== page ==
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Karl Nickerson Llewellyn (May 22, 1893 – February 13, 1962) was a prominent American jurisprudential scholar associated with the school of legal realism. The Journal of Legal Studies has identified Llewellyn as one of the twenty most cited American legal scholars of the 20th century.[1]


Karl Llewellyn was born on May 22, 1893, in Seattle, but grew up in Brooklyn. He attended Yale College and Yale Law School, where he served as editor-in-chief of the Yale Law Journal.

Llewellyn was studying abroad at the Sorbonne in Paris when World War I broke out in 1914. He was sympathetic to the German cause and traveled to Germany to enlist in the German army, but his refusal to renounce his American citizenship made him ineligible. He was allowed to fight with the 78th Prussian Infantry Regiment, and was injured at the First Battle of Ypres. For his actions, he was promoted to sergeant and decorated with the Iron Cross, 2nd class. After spending ten weeks in a German hospital at Nürtingen, and having his petition to enlist without swearing allegiance to Germany turned down, Llewellyn returned to the United States and to his studies at Yale in March 1915. After the United States entered the war, Llewellyn attempted to enlist in the United States Army, but was rejected because he had fought on the German side.

Llewellyn joined the Columbia Law School faculty in 1925, where he remained until 1951, when was appointed professor of the University of Chicago Law School. While at Columbia, Llewellyn became one of the major legal scholars of his day. He was a major proponent of legal realism. He also served as principal drafter of the Uniform Commercial Code (UCC).

Llewellyn married another professor and UCC drafter, Soia Mentschikoff. She went on to become dean of University of Miami School of Law.

Llewellyn died in Chicago of a heart attack on February 13, 1962.

Legal realism[edit]

Compared with traditional jurisprudence, known as legal positivism, Llewellyn and the legal realists emphasized the facts and outcomes of specific cases as comprising the law, rather than logical reasoning from legal rules. They argued that law is not a deductive science. Lewellen epitomized the realist view when he wrote that what judges, lawyers, and law enforcement officers "do about disputes is, to my mind, the law itself" (Bramble Bush, p. 3).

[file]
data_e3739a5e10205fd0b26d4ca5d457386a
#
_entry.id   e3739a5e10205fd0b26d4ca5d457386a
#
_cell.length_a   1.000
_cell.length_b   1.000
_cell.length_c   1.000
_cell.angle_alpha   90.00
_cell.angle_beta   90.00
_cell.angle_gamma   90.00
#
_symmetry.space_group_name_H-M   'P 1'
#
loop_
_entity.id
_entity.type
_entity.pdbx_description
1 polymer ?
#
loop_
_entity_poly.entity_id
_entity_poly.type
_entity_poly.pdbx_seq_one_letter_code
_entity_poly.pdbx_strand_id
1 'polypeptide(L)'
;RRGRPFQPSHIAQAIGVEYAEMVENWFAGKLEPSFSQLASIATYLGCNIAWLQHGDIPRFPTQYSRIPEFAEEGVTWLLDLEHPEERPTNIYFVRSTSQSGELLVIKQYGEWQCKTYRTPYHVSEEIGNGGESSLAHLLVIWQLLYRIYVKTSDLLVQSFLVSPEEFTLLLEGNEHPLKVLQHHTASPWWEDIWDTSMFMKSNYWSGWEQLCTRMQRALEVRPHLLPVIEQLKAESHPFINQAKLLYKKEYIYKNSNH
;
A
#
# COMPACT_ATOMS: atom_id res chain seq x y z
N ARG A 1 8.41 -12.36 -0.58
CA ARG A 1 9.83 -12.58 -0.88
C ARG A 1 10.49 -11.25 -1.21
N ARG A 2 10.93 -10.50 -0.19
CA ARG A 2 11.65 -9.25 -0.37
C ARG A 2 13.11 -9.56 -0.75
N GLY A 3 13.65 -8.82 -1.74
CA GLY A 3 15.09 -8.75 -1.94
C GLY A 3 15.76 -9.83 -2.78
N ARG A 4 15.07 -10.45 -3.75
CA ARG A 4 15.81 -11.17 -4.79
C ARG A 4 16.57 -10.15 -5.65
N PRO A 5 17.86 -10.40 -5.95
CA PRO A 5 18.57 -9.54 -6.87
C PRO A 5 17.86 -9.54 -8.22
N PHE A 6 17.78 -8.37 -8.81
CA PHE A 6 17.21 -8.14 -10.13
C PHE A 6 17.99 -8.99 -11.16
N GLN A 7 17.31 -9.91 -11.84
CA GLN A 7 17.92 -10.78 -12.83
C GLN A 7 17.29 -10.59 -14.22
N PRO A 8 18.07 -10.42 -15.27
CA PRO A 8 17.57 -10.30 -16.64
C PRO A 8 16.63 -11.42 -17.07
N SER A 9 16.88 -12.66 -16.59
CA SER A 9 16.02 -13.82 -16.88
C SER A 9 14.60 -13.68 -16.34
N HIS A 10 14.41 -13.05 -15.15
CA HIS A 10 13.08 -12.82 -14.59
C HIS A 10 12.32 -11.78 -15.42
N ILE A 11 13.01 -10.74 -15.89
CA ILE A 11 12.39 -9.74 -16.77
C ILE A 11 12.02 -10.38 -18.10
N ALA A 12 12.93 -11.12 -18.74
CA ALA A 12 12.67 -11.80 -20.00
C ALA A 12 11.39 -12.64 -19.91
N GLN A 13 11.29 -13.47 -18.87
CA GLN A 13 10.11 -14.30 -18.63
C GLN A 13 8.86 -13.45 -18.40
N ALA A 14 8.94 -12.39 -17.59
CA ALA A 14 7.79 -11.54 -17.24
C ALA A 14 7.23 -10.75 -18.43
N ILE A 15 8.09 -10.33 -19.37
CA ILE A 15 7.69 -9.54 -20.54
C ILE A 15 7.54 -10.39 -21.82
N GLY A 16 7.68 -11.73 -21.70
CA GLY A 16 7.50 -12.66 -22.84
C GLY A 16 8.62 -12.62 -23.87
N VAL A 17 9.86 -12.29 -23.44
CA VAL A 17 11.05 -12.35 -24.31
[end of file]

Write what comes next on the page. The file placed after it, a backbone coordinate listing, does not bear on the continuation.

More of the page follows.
• 1930: The Bramble Bush: On Our Law and Its Study (1930), written especially for first-year law students. A new edition, edited and with an introduction by Steven Sheppard, was published in 2009 by Oxford University Press.
  • 1941: The Cheyenne Way (with E. Adamson Hoebel) (1941), University of Oklahoma Press.
  • 1960: The Common Law Tradition-Deciding Appeals (1960), Little, Brown and Company.
  • 1962: Jurisprudence: Realism in Theory and Practice (1962).
  • 1989: The Case Law System in America, edited and with an introduction by Paul Gewirtz, University of Chicago Press.
  • 2011: The Theory of Rules, edited and with and Introduction by Frederick Schauer, University of Chicago Press


  1. ^ Shapiro, Fred R. (2000). "The Most-Cited Legal Scholars". Journal of Legal Studies 29 (1): 409–426. doi:10.1086/468080. 

Further reading[edit]

  • William Twining. Karl Llewellyn and the Realist Movement. London: Weidenfeld and Nicolson 1973; Norman, Oklahoma: University of Oklahoma Press, 1973.
  • George W. Liebman. The Common Law Tradition: A Collective Portrait of Five Legal Scholars. New Brunswick: Transaction Publishers 2005.
  • Mathieu Deflem. Sociology of Law: Visions of a Scholarly Tradition. Cambridge; New York: Cambridge University Press, 2008.
  • Roger Cotterrell. The Politics of Jurisprudence. Second revised and enlarged edition. Oxford: Oxford University Press, 2003.
  • Neil Duxbury. Patterns of American Jurisprudence. Oxford: Oxford University Press.

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